Sleeping mats on test

Stars in your eyes
By James Carron

Sometimes when you're camping out in the wilds, head poking from the tent as you stare up at the stars, there's a secret prayer formulating itself somewhere deep within your subconscious - 'Please God, send a helicopter with a lovely, big, plump Silentnight mattress hanging beneath it'. But it never arrives...

After a hard day in the hills, there's nothing worse than a fraught night of fidgeting as you try to manoeuvre yourself into a comfortable sleeping position. Eventually you find it, but by the time you do it's 6am and soon time to get up.

Over recent years great strides have been made in camping comfort. In days of old, hardened mountain men would curl up under a rock, a bed of heather and yellowing Daily Records beneath them. Then came the inflatable lilo. It weighed a ton and once it knew you were safely off in the land of nod it would invariably deflate, leaving your back as stiff as a board come dawn.

Next there was the foam mat and for a time outdoor folk thought that was as good as it got. Now, however, if you've got the cash, you can invest it in a self-inflating sleep mat.

Invented in 1971, Therm-a-Rest (pictured right) was the world's first self-inflating mattress. These lightweight mats offer an extremely comfortable night's sleep and I was an instant convert, having spent many years kipping out on my bright yellow foam mat which has since been cut up for my dog to sleep on (although he prefers the Therm-a-Rest too!).

You take the mat from its storage sack, unroll it and let it inflate - although a few puffs into the nozzle are usually required to help it on its way. When you're done with it, you simply twist the nozzle open and roll it up, squeezing out the air as you go.

The range is pretty extensive, but pricewise they're expensive.

The Standard long model is 38mm thick when inflated, 183cm long and weighs 1.1kg. There's a three-quarter length version (119cm long) which is more suited to weight conscious backpackers. It weights 710gms and is perfect for shorter people who don't mind their feet dangling over the edge. They cost £60 and £50 respectively. Both are sheathed in dirt and moisture resistant nylon.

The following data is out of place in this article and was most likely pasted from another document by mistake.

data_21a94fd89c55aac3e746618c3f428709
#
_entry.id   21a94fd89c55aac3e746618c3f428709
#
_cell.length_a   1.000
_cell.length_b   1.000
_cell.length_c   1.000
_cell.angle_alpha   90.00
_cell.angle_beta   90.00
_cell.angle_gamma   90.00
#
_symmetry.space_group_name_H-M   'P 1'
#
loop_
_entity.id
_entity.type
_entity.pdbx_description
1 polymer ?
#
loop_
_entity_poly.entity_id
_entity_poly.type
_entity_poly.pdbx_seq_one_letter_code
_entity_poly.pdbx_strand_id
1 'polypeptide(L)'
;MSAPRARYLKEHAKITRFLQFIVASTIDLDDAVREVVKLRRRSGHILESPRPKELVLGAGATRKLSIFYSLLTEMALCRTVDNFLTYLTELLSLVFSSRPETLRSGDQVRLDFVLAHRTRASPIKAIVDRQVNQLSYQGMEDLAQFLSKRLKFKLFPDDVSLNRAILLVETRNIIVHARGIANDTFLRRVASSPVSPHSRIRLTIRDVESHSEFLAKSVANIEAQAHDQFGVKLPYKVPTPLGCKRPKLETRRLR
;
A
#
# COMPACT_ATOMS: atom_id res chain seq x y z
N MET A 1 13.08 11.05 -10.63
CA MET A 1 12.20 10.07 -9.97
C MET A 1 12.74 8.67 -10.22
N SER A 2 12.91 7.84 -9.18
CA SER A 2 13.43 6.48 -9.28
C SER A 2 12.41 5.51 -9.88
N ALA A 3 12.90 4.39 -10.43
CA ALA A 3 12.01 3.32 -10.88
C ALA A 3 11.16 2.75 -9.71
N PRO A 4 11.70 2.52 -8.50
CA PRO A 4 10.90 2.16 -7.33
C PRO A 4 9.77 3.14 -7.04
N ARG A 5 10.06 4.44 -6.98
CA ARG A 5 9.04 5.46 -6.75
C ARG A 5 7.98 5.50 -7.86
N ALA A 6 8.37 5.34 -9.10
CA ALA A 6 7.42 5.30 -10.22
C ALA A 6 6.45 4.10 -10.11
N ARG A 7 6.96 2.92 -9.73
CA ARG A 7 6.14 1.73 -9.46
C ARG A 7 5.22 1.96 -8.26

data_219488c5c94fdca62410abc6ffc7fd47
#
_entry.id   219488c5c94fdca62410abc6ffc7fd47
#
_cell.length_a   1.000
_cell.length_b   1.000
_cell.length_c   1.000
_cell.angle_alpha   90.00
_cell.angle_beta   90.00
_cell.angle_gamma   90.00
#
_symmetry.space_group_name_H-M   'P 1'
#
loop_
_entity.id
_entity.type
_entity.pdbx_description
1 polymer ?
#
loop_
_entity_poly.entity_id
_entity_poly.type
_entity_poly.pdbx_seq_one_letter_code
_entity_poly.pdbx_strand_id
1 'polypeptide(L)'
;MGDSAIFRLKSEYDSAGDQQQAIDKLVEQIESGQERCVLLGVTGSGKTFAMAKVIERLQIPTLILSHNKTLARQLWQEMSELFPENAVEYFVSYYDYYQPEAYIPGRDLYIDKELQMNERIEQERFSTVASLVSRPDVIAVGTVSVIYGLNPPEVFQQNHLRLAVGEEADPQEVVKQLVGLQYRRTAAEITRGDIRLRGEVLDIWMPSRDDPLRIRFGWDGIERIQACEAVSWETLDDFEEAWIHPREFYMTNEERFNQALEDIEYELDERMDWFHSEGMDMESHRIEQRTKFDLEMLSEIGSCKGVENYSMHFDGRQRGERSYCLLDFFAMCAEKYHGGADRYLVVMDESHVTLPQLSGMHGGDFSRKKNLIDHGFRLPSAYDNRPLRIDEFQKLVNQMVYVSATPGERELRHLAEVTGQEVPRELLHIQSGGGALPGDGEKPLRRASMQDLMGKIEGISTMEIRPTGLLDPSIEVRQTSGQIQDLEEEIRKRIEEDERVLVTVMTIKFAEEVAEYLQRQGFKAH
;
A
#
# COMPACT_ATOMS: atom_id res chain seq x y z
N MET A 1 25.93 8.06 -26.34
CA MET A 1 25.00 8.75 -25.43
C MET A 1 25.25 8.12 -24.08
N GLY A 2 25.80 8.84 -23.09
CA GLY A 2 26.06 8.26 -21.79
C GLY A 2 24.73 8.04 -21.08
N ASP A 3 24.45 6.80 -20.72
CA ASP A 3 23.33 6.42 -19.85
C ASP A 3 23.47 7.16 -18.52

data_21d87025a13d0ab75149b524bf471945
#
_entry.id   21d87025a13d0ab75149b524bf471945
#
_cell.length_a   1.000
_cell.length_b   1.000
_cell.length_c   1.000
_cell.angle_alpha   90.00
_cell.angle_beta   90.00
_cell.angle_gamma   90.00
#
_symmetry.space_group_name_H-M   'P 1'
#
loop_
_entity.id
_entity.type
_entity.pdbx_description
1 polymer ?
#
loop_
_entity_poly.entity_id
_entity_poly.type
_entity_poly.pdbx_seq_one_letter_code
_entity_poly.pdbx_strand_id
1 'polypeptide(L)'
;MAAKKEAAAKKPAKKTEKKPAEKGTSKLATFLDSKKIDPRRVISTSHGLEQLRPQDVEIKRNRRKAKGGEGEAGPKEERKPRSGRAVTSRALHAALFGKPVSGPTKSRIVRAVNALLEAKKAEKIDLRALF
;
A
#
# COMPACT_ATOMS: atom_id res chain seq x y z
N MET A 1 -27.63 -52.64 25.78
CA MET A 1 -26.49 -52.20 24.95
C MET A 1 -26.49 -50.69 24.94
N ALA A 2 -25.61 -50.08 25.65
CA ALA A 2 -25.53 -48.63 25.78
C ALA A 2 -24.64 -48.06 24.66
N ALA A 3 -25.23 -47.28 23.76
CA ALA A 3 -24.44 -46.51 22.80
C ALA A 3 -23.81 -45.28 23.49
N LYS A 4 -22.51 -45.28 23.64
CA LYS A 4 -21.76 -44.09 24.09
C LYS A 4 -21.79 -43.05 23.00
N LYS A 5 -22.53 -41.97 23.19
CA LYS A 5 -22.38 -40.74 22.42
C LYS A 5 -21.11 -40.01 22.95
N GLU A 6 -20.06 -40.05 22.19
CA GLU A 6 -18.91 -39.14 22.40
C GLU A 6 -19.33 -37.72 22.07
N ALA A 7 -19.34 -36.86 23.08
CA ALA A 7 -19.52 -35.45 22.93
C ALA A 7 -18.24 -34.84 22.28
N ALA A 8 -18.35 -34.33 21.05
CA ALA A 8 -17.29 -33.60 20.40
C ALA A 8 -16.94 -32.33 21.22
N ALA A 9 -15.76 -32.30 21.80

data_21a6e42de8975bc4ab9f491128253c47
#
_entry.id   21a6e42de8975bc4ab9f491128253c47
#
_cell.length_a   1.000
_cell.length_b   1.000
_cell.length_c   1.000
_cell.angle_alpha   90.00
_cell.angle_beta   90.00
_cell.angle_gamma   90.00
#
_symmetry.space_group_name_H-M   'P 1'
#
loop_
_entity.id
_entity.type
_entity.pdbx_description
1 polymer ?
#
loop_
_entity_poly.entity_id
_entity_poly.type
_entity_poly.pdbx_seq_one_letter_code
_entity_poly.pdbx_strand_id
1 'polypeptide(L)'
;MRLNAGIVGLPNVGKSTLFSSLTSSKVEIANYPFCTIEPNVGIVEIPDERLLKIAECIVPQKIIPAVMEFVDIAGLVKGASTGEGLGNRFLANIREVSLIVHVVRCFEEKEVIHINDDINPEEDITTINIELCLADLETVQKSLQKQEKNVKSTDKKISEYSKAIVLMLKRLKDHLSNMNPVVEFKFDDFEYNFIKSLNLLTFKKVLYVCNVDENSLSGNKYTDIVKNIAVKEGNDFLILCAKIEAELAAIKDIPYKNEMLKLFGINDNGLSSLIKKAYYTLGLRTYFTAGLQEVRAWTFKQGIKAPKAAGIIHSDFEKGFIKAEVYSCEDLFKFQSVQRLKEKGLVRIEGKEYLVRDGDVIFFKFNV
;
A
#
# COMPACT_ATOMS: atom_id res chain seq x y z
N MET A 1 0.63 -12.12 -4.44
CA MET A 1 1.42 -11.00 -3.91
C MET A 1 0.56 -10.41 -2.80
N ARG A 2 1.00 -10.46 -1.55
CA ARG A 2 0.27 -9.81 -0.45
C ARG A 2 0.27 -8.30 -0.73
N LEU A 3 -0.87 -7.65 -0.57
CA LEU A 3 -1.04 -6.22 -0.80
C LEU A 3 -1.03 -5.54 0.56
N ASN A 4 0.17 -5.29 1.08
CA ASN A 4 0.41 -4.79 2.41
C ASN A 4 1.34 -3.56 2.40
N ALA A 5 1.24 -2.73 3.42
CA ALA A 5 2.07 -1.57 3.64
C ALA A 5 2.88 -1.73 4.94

For those with more cash to splash, the Performance UltraLite is worth considering. The three-quarter length model is Therm-a-Rest's lightest model at 450gms (£55) while the long one is 680gms (£65). Both are 25mm thick and offer a very good comfort to weight ratio.

So far I haven't suffered the indignity of a puncture but a repair kit is available, priced at £3.99.

At the traditional end of the market are Karrimor's popular Karrimats (pictured right). They come in a range of sizes at a variety of prices. They are made from abrasion and flex-resistant foam and are sold with webbing straps to keep them in a roll when you're on the move.

The Expedition model, which is 8.5mm thick, is suitable for year round use and costs just under £20. For those venturing out for a night under canvas during the winter, the more expensive Extreme, at '29.99, is 12mm thick, offering more comfort and insulation for sleeping on ice or snow.

They're bulkier than the self-inflating mats, but are light in weight and £considerably cheaper. Ground insulation is good but they're just not as comfortable.

A range of budget mats is available from outlets such as Field and Trek and the Famous Army Stores chain. F&T's Trek Mat offers good value for two to three-season camping at £9.99, while their Fell Mat, at £4.99, is fine for occasional summer use.

Mountain Hardwear has a range of sleeping mats suitable for everything from low-level summer camping to high level overnight stays in extreme conditions. They are made from a two-layer laminate of open and closed cell foam, enclosed within a removable outer, and all roll up into a lightweight package with attached fastenings to hold them shut. The Trail Head Mat is available in two lengths - 72 and 77 inches, weighing 1.2kg and 1.7kg respectively. They're heavy by comparison to others but provide extra padding for longer expeditions where comfort is a top priority. They cost £40 and £55.

The much lighter High Mountain model (pictured above) weighs only 772gms, the streamlined body shape removing weight and bulk. The 20mm thickness is ideal for cold weather use and the price is good at £30.

I'd certainly recommend the Therm-a-Rest for regular backpackers who are looking for a comfortable night's sleep, combined with low weight and a good compact packing size. The price is high, but worth it in the long run. The Mountain Hardwear products are extremely comfortable too, but a bit bulkier and heavier. Both are worth considering if you spend a lot of time camping out.

For those who make just occasional forays into the world of wild camping, a foam mat is probably all you'll ever need. They're cheap, virtually indestructible and are comfortable enough and provide a good level of ground insulation.



Mountain Hardwear:

Karrimor: Tel 01254 893100

Field & Trek: